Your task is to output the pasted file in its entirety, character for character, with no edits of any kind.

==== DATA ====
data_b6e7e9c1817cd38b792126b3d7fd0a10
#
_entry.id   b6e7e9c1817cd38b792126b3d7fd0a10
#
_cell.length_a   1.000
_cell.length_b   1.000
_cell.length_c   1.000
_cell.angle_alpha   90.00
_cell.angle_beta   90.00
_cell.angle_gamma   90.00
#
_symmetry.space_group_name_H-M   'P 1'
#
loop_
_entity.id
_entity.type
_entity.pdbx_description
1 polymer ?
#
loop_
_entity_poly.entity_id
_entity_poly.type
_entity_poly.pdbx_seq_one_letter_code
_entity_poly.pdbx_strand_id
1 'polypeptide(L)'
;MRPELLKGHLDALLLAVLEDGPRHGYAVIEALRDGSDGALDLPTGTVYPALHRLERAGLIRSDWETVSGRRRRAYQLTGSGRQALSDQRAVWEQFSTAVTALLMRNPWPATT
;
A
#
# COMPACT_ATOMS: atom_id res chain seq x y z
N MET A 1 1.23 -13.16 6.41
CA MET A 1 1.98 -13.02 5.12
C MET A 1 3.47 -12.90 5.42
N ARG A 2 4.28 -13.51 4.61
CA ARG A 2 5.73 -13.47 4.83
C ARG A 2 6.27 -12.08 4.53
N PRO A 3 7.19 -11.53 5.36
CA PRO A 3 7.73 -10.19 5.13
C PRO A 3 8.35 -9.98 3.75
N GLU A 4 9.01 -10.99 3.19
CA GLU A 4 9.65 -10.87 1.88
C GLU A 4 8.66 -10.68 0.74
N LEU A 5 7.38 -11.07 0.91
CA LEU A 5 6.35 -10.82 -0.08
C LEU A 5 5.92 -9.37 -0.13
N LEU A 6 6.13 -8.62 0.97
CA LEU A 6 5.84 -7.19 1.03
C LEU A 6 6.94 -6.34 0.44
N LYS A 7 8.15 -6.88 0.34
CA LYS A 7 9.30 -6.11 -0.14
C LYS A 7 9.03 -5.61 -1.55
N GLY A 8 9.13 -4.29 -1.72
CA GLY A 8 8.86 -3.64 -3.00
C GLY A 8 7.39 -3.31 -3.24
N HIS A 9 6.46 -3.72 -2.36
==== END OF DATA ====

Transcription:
data_b6e7e9c1817cd38b792126b3d7fd0a10
#
_entry.id   b6e7e9c1817cd38b792126b3d7fd0a10
#
_cell.length_a   1.000
_cell.length_b   1.000
_cell.length_c   1.000
_cell.angle_alpha   90.00
_cell.angle_beta   90.00
_cell.angle_gamma   90.00
#
_symmetry.space_group_name_H-M   'P 1'
#
loop_
_entity.id
_entity.type
_entity.pdbx_description
1 polymer ?
#
loop_
_entity_poly.entity_id
_entity_poly.type
_entity_poly.pdbx_seq_one_letter_code
_entity_poly.pdbx_strand_id
1 'polypeptide(L)'
;MRPELLKGHLDALLLAVLEDGPRHGYAVIEALRDGSDGALDLPTGTVYPALHRLERAGLIRSDWETVSGRRRRAYQLTGSGRQALSDQRAVWEQFSTAVTALLMRNPWPATT
;
A
#
# COMPACT_ATOMS: atom_id res chain seq x y z
N MET A 1 1.23 -13.16 6.41
CA MET A 1 1.98 -13.02 5.12
C MET A 1 3.47 -12.90 5.42
N ARG A 2 4.28 -13.51 4.61
CA ARG A 2 5.73 -13.47 4.83
C ARG A 2 6.27 -12.08 4.53
N PRO A 3 7.19 -11.53 5.36
CA PRO A 3 7.73 -10.19 5.13
C PRO A 3 8.35 -9.98 3.75
N GLU A 4 9.01 -10.99 3.19
CA GLU A 4 9.65 -10.87 1.88
C GLU A 4 8.66 -10.68 0.74
N LEU A 5 7.38 -11.07 0.91
CA LEU A 5 6.35 -10.82 -0.08
C LEU A 5 5.92 -9.37 -0.13
N LEU A 6 6.13 -8.62 0.97
CA LEU A 6 5.84 -7.19 1.03
C LEU A 6 6.94 -6.34 0.44
N LYS A 7 8.15 -6.88 0.34
CA LYS A 7 9.30 -6.11 -0.14
C LYS A 7 9.03 -5.61 -1.55
N GLY A 8 9.13 -4.29 -1.72
CA GLY A 8 8.86 -3.64 -3.00
C GLY A 8 7.39 -3.31 -3.24
N HIS A 9 6.46 -3.72 -2.36